Utilities already have issues guaranteeing that multiple synchrophasor data streams make it through their communications networks without data loss. In contrast, a DES hardware platform is particularly suited to accessing remote locations that are challenging to instrument. DES also inherently performs the CPOW monitoring of voltage and current signals (and other useful physical parameters, such as temperature, vibration and strain). While a DES-based solution may avoid the need to deploy active telecoms to very remote locations, it also allows novel computation to happen at the edge of the system. The aggregation of the outputs from multiple DES systems to the control center may increase the requirements for bulk, backbone utility data networks. However, the opportunities for learning from and acting on this data are numerous.

Leveraging Software and Analytics Advances

Software has a very important role in providing adequate insights into transmission system operation, but the industry requires a greater skill base in software engineering and related disciplines.

The North American Synchro--Phasor Initiative (NASPI) has been strongly advocating deployment of advanced transmission system monitoring and the tools to fully leverage the resulting data streams. Aligned with these efforts, the US National Infrastructure for Artificial Intelligence on the Grid (NI4AI) project has recently been introduced to bring meaningful data-driven intelligence closer to business-as-usual for utilities. Furthermore, the Grid Protection Alliance is developing practical open source software resources to serve as the building blocks for developing solutions.

To tackle the pressing need for detailed visibility of electrical networks as they become increasingly complex, Synthesis is a data aggregation and analysis platform which has been designed by power systems instrumentation company Synaptec to manage and leverage high densities of measurement data, particular from DES hardware. It allows the output from many measurement systems to be conveniently visualized and analyzed, including at the detailed waveform sample-by-sample level or using long-term trends. This enables a new class of analytics to be performed, which leverages time-synchronized correlations across numerous sensor types (e.g. electrical, temperature, vibration, strain and sag) to provide enhanced data-driven asset management. It also facilitates other applications, such as supervision of protection schemes and wide-area power quality monitoring. Synthesis is therefore designed specifically to work with CPOW data and cope with the visualization and analytics needs for large-scale monitoring schemes.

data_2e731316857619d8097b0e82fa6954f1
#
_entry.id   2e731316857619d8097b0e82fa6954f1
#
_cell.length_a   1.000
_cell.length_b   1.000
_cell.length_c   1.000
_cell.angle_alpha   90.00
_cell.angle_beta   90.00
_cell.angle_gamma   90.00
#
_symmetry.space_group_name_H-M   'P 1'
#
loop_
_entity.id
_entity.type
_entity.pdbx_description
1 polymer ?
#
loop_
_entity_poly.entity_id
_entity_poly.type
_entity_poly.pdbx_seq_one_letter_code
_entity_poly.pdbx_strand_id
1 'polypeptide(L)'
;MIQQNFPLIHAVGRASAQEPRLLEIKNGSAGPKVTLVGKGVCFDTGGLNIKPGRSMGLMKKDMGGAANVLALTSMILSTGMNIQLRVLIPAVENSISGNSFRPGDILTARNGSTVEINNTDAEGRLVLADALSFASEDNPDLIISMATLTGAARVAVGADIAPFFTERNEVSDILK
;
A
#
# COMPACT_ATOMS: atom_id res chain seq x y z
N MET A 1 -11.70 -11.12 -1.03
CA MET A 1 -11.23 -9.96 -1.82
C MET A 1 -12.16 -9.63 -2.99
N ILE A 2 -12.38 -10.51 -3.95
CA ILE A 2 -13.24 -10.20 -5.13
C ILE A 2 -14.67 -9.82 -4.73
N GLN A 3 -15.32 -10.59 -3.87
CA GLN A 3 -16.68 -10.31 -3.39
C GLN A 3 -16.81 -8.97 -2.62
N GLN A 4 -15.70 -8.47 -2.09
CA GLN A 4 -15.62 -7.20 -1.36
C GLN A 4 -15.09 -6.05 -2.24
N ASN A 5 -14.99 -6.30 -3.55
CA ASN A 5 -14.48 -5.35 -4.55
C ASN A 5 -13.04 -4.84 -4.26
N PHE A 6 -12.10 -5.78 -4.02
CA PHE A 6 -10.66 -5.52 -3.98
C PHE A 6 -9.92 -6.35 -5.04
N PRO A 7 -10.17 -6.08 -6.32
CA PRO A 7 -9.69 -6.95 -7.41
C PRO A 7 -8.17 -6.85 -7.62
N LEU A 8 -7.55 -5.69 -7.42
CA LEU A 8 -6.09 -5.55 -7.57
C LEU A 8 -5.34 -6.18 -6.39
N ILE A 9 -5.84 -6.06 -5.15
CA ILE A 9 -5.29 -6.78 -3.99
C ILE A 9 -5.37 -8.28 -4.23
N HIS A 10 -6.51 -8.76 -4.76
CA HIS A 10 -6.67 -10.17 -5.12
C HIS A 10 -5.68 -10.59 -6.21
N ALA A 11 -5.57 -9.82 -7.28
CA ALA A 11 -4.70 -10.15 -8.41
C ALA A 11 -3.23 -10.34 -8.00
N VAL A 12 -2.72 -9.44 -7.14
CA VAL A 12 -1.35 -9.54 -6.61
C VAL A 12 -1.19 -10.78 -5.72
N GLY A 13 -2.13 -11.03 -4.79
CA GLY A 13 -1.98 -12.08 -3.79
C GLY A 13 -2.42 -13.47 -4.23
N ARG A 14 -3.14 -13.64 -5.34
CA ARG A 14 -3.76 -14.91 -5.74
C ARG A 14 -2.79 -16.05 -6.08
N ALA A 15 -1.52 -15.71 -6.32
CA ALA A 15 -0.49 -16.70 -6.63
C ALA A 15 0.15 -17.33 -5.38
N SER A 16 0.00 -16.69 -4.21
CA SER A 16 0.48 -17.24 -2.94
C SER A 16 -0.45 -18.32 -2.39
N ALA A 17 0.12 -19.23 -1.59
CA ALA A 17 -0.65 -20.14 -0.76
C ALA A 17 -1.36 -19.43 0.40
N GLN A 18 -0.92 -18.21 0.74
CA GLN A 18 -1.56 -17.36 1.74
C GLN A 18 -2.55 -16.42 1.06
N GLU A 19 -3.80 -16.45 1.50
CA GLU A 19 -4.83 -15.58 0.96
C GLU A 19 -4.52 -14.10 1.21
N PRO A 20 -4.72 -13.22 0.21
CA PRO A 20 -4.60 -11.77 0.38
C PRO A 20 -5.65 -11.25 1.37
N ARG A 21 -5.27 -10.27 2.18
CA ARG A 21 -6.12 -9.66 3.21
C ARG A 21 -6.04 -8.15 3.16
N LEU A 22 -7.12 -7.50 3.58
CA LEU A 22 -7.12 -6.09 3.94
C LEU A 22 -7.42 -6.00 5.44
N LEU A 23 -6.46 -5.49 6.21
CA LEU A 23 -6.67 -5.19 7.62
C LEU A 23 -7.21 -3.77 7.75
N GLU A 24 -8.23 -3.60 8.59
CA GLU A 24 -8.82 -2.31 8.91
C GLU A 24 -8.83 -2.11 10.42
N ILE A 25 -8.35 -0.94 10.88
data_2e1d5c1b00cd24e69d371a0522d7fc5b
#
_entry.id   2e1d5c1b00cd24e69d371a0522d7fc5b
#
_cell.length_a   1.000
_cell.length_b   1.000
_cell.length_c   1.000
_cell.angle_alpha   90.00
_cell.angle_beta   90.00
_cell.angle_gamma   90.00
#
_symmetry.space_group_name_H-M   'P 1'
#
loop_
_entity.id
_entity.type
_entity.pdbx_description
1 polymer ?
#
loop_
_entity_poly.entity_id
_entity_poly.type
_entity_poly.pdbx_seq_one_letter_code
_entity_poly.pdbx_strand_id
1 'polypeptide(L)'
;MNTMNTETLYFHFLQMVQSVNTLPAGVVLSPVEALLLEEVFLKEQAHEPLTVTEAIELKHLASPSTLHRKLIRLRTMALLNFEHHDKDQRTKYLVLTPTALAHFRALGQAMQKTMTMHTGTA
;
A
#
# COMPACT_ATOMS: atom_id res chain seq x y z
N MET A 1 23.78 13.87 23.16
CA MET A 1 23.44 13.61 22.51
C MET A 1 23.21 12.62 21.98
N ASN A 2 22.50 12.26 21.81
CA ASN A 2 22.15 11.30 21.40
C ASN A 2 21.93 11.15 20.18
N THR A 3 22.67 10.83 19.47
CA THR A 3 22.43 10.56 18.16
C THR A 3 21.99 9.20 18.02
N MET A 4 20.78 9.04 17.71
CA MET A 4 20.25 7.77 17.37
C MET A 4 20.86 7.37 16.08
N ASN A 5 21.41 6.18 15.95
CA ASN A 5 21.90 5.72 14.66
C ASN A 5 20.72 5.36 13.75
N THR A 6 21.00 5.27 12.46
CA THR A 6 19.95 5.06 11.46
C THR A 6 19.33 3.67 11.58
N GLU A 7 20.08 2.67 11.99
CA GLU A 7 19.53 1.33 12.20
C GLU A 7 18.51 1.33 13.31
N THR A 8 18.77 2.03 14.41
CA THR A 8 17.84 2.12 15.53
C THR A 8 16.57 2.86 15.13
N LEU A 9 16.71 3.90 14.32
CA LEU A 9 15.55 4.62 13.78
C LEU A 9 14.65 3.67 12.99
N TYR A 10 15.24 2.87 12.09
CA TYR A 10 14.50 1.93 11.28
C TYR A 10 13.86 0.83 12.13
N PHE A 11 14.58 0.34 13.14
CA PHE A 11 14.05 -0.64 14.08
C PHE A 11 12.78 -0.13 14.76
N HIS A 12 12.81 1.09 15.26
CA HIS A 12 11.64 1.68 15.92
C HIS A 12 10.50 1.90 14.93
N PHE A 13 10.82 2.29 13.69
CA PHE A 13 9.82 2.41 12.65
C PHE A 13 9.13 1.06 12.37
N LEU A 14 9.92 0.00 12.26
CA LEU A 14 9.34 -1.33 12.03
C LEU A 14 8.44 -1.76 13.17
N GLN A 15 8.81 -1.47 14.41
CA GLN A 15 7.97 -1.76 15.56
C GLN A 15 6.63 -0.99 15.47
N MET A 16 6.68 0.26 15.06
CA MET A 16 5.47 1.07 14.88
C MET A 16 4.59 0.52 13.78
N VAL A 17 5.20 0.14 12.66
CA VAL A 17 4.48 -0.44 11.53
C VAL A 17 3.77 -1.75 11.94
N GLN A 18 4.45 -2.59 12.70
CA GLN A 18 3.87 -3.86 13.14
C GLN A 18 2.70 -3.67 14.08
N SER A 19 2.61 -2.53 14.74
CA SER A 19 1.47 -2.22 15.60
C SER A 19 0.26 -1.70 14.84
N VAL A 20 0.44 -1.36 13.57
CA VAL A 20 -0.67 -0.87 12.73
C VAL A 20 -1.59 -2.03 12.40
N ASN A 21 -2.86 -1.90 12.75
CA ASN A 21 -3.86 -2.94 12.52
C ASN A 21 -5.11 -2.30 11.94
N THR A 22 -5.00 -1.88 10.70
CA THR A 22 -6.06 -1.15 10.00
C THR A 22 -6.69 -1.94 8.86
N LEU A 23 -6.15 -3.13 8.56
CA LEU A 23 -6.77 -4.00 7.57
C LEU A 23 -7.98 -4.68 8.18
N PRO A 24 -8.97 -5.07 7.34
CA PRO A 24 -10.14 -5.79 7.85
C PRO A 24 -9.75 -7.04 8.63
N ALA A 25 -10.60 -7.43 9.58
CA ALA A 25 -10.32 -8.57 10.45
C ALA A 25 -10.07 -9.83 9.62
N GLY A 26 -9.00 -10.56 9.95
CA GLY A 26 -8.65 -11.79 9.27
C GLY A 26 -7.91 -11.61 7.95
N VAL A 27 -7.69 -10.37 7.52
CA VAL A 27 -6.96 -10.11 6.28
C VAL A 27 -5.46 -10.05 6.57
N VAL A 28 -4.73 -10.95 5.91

It is also important to ensure that operators are not overwhelmed with raw data points from CPOW monitoring. This requires careful processing of the underlying data and supplying appropriate visualizations. The visualization platform should also automatically produce summarized data formats, namely synchro-phasor outputs and power quality metrics, for certain applications. The goal should be to extract everything possible from the detailed data to minimize the effort required by end-users to deal with the data themselves. Crucially, this vision enables greatly enhanced possibilities for asset management using detailed data from a wide variety of inputs.

Another advantage that Synthesis offers is that it is able to build on the fact that all DES measurements are inherently synchronized, typically at 100 nanosecond (ns) resolution. This is important for greatly simplifying later analysis stages, as the engineer or data scientist does not need to implement complicated validation of time alignment before starting meaningful analysis of the power system.

Field Deployments.

DES, which may appear to be an unusual and radical approach to monitoring, is already proven in multiple transmission and distribution systems in Europe. The existing field deployments of DES technology highlight the wealth of applications that are unlocked by this approach. This includes a centralized 300-kV substation busbar protection system with integrated transformer temperature monitoring for assessing asset health and generating a digital twin, an offshore wind farm with granular monitoring of electrical power quality parameters at individual turbines and a multi-terminal overhead line monitoring scheme to support fast-acting protection for new renewable generation connections.

Solutions based on DES provide a practical way to deliver CPOW and synchrophasor data throughout a power system, but without sacrificing measurement quality or time accuracy. Combined with Synthesis, this is a very powerful capability, which has the potential to provide wide-area visibility to reliably inform a number of applications, including: protection, control, asset condition monitoring and early warning of conductor failure.


The pace of progress towards the electrification and decarbonisation of our energy use is impressive. However, this rapid development must be met with similar advances in monitoring technologies to provide the necessary situational awareness. This article has demonstrated the opportunities for visualization, analysis and new approaches to asset management that are possible with access to dense power system measurements, and has highlighted the emerging tools for managing the changes in transmission and distribution systems.

About the Author

Steven Blair | Dr.

Dr. Steven Blair is the head of Power Systems Technologies at Synaptec. He leads Synaptec’s software and data analytics strategy. He holds a Ph.D in Electronic & Electrical Engineering and an M.Eng. degree in Computer & Electronic Systems from the University of Strathclyde. He has been both a researcher and academic at the University of Strathclyde, including holding the Nokia lectureship position. He is very experienced in power system protection, power quality, real time systems, IEC 61850 and communications technologies. Dr. Blair is a member of IEC TC57 Working Group 10.